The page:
6. DISCIPLINE is the key to winning at everything!
7. Never get emotionally attached to trades, trading, losses or profits.
8. Always trade with the size that makes you unemotional(emotional trading is the quickest way out of this game).
9. Keeps things simple and do not over-think or over-complicate your trading. LESS IS ALWAYS MORE.
10. Stay humble at all times.

Good Traders & Bad Traders

Good Traders

  1. The good traders that I have met are generous with their time and knowledge.
  2. Good traders are flexible in their trades and opinions they follow where the market takes them.
  3. The majority of good traders have simple charts that focus on price action. They focus on the simplicity of what works.
  4. A good trader will admit a loss and share what happened.
  5. Good traders are first and foremost traders, any service or product they offer is secondary.
  6. Good traders are humble and respect the market and the reality of trading.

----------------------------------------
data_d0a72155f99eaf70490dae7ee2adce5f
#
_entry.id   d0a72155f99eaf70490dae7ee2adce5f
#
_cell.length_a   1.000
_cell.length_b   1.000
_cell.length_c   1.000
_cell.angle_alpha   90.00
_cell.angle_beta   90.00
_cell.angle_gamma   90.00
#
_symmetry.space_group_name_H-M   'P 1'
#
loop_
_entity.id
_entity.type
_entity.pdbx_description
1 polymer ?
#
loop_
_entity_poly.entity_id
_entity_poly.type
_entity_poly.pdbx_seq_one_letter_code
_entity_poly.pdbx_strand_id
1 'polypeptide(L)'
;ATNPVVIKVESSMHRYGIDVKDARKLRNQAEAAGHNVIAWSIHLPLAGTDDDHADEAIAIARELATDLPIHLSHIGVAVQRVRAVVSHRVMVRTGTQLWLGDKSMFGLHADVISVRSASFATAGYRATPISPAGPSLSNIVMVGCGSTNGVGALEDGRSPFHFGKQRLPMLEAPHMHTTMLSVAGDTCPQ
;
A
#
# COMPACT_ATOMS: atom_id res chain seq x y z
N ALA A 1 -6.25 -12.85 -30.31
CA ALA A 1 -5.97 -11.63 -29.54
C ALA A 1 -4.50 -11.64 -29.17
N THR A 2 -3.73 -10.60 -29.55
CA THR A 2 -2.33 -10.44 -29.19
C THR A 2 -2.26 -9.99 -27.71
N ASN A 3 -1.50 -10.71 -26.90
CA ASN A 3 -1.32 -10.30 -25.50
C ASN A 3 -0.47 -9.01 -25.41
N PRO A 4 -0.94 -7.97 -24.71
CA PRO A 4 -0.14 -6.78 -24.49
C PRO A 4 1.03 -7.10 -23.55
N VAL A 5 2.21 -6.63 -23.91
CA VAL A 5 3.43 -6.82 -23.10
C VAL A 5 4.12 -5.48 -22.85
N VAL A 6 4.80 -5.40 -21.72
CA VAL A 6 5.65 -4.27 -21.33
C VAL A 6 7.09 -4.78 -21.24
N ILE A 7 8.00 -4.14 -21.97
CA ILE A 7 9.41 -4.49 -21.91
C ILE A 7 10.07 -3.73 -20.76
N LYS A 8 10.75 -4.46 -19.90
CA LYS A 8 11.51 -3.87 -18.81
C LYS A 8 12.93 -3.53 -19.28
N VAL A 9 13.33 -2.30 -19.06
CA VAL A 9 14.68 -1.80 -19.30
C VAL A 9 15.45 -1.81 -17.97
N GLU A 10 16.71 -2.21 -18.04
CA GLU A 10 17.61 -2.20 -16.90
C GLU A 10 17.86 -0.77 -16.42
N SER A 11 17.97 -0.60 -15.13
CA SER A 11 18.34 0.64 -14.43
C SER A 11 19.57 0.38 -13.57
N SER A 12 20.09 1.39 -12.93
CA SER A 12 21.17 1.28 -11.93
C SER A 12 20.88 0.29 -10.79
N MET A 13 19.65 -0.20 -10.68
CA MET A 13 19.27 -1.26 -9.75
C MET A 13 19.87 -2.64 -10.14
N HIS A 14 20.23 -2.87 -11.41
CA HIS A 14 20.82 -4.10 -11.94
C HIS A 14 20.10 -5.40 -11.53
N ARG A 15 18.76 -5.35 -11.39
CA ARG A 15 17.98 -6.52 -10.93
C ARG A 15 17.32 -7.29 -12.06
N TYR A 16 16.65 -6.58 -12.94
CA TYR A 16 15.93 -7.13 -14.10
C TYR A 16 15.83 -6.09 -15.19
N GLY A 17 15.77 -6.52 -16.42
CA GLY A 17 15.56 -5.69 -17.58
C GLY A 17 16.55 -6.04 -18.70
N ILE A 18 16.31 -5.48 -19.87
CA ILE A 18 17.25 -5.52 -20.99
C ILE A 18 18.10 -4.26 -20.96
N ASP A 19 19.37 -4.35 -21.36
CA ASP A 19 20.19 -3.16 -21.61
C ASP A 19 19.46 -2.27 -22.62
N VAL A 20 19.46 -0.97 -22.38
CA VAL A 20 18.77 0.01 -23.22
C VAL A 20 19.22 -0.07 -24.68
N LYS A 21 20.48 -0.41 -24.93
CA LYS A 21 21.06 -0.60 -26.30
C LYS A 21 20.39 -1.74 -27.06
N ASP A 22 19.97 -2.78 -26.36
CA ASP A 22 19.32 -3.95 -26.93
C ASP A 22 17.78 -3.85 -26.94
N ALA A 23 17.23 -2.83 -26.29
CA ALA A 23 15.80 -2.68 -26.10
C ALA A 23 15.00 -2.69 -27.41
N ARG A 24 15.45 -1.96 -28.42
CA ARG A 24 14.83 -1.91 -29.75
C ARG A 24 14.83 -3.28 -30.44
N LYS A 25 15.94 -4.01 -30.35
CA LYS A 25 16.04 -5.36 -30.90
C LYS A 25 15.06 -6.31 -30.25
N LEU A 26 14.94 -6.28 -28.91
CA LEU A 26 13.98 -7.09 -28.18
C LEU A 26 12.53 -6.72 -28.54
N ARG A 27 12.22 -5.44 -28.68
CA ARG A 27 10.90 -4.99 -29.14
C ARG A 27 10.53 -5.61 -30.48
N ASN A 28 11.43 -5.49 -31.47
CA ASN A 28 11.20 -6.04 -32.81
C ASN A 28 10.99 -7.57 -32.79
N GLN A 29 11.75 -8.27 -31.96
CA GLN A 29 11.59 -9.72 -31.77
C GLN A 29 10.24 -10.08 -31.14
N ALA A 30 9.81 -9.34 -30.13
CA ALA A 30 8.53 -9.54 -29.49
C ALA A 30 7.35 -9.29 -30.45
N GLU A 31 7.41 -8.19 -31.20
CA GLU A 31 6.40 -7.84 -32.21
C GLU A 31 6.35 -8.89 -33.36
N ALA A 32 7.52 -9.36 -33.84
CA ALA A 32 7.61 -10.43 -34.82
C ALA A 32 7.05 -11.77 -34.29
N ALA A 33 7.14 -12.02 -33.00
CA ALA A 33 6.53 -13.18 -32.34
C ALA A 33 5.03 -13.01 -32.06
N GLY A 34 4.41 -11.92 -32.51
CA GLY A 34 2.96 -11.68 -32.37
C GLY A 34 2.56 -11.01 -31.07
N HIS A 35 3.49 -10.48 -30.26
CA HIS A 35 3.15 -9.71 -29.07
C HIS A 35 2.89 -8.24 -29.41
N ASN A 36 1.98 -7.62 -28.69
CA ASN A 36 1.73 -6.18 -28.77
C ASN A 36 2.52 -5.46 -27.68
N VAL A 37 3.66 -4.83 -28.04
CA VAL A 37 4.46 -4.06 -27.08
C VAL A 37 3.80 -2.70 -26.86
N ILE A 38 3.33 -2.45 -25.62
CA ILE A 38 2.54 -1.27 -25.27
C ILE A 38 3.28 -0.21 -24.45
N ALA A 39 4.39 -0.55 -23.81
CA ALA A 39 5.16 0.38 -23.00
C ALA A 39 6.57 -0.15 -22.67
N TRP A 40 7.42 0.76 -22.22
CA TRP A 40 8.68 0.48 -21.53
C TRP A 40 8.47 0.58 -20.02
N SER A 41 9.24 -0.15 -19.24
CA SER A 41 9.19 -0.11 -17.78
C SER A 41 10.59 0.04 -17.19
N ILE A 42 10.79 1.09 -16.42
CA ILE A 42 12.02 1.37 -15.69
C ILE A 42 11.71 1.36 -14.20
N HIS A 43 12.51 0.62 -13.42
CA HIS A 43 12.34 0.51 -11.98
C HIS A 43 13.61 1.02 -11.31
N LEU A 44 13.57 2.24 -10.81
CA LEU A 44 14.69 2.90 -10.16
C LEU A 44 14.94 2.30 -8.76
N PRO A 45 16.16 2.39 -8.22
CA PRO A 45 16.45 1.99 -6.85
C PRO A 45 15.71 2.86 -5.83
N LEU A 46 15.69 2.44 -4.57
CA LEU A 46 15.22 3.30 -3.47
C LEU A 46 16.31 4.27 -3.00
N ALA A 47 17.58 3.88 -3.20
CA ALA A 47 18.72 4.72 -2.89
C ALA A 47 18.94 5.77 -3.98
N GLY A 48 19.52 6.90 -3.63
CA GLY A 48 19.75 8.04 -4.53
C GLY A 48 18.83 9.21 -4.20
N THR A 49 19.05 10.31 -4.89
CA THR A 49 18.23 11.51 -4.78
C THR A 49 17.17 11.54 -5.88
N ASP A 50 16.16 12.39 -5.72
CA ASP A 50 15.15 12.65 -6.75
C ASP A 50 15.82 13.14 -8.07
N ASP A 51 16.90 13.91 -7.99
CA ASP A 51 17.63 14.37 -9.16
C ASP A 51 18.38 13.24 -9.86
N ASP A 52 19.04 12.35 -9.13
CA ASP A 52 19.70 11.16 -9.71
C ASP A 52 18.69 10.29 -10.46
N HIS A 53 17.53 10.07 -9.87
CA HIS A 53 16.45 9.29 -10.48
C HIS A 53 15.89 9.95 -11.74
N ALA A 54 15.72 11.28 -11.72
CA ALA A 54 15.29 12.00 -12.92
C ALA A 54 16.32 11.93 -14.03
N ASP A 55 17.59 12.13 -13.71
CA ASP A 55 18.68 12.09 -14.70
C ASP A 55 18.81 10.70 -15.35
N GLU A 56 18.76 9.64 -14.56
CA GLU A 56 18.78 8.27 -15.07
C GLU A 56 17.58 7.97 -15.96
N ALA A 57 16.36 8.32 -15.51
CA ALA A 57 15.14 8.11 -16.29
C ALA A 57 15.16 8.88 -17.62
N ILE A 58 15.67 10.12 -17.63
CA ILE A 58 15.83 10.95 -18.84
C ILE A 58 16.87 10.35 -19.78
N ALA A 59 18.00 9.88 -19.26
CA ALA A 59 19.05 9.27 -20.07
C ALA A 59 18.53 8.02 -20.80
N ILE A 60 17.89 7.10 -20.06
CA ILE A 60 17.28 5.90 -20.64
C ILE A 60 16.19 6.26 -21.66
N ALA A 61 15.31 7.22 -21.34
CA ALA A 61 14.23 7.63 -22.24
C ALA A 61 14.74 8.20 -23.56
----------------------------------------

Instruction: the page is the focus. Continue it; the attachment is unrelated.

7. Good traders at times will call real trades and post entries and exits.
  8. Good traders are on social media not for show but for teaching and friendships and having fun.
  9. Good traders go with the current market trend.
  10. Those who make a comfortable living trading are playful, joking and happy .

 Bad Traders

  1. Many bad traders try to tear down others to make themselves feel superior. Good traders have no need to do this they have highly self esteems already. (more…)

Trading wisdom and strategies

Trading System – According to Howard Abell: The trading system gives the trader the ability to control his or her emotional states rather than allowing them to control him. A system is a disciplined method for organizing dynamic, ever-changing market phenomena.